A suicide bomber wearing an army uniform blew up an Afghan military bus in Kabul Saturday, killing around 30 people and wounding many more in one of the deadliest attacks of the Taliban's insurgency.

Afghanistan's US-backed president, Hamid Karzai, called for "stronger vigour" in the worldwide fight against terrorism after the devastating blast.

Comment: How do they know that it was a suicide bomber? Remember any one including the Western counterinsurgency can make a phone call and claim to be a spokesman calling on behalf of the Taliban.

The attacker detonated his explosives at the entrance of the bus as it picked up army personnel going to work at the defence ministry in the centre of the heavily guarded city, ministry spokesman General Zahir Azimi said.

The force of the explosion blew off the roof and sides of the large bus, which was torn into mangled metal.

Television pictures showed rescuers rushing bloodied bodies from the vehicle. Some of the dead were still in their seats. Debris was scattered across a wide area. Around 30 people were wounded.

The extremist Taliban movement claimed responsibility for the morning rush-hour attack, which was the deadliest in the city since a similar explosion on a police bus in June killed about 35 people.

In the immediate aftermath, officials had different casualty tolls: Karzai said 28 military personnel and two civilians were killed.

Public Health Minister Sayed Mohammad Amin Fatemi said 31 were dead, nearly all military, and 17 critically wounded, while the interior ministry said 27 were dead and 29 wounded.

Taliban spokesman Zabihullah Mujahed said the attack was part of a Taliban "operation" planned for the Islamic holy month of Ramadan.

There have been more than 100 suicide blasts in Afghanistan this year, most blamed on the Taliban movement which was driven from government by a US-led coalition in late 2001 after seizing power five years earlier.

While most insurgency-linked attacks are in remote areas in the south and east of Afghanistan, there have been a series of strikes inside Kabul this year.

The last was a suicide bomb on September 21 that struck a NATO armoured vehicle, killing a French soldier and wounding several Afghans.

The deadliest was on a police bus on June 17. Officials said at the time that 35 policemen were killed, making it the worst such attack since the Taliban launched its insurgency.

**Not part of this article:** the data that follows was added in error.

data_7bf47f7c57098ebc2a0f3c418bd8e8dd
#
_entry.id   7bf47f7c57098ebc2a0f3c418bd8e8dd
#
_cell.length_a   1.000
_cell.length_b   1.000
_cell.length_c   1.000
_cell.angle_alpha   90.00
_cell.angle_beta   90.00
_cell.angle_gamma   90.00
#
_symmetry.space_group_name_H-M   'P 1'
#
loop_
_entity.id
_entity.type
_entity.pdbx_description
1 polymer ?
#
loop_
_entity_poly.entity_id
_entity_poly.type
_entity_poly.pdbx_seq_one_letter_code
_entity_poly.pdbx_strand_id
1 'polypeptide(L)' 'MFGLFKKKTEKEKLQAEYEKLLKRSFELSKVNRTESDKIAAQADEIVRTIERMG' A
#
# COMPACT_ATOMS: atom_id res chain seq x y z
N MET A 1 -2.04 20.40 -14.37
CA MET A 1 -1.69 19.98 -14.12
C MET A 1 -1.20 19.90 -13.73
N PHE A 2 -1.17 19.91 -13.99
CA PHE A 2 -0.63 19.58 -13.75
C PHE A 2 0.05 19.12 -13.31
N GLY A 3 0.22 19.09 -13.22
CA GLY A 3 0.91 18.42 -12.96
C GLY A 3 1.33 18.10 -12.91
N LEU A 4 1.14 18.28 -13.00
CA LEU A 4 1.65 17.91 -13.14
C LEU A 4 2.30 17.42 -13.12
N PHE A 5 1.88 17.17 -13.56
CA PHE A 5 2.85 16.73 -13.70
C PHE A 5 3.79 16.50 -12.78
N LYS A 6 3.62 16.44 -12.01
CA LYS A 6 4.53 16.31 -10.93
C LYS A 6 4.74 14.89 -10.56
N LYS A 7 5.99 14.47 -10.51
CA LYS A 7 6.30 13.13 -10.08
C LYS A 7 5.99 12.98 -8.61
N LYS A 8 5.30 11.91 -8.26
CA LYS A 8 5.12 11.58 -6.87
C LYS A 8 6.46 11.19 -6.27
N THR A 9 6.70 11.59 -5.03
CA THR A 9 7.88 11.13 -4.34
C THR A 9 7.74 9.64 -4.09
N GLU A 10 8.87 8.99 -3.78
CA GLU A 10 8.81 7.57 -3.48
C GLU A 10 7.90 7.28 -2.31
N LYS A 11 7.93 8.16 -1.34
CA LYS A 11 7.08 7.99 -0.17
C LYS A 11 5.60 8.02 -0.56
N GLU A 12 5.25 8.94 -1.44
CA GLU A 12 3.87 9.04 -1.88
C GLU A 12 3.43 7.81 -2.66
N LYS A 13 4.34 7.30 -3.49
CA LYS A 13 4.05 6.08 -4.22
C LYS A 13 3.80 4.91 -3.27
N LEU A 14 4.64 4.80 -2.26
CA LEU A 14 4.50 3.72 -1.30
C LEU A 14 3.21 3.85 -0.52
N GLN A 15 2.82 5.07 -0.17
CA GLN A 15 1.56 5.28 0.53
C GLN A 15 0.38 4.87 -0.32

Karzai strongly condemned Saturday's attack at a media briefing hours after the explosion.

It "is something that would indicate to us that the war against terrorism must go on with much stronger vigour," the grim-faced president told reporters at his palace.

"From Algeria to Indonesia, from the United States to Japan, we all have to keep together and remain steadfast in the war against terrorism," he said.

He said the attack was "against humanity, definitely against Islam."

"A man that calls himself Muslim would not blow up innocent people in the month of Ramadan," he said.

Comment: Exactly!

The UN special representative Tom Koenigs said the attack was among the worst Kabul had ever seen.

"An attack of this kind, on a busy city street, clearly aims at terrorising large numbers of people. Society must stand firm in its condemnation of such acts," he said in a statement.

The Taliban was ousted from government in a US-led invasion launched weeks after the 9/11 attacks blamed on Al-Qaeda, which was sheltered by the Taliban government.

They took Kabul in September 1996, ending a civil war but imposing an austere version of Islam on the battered country.

The rebels' insurgency has grown steadily, with almost daily attacks in the south and east.

The violence has killed more than 5,000 people this year, most of them rebels but including more than 700 civilians and 600 Afghan security forces.

More than 175 of the roughly 50,000 mostly Western soldiers in the country to help the fragile Afghan government assert its authority have also been killed, most of them fighting Taliban and other insurgents.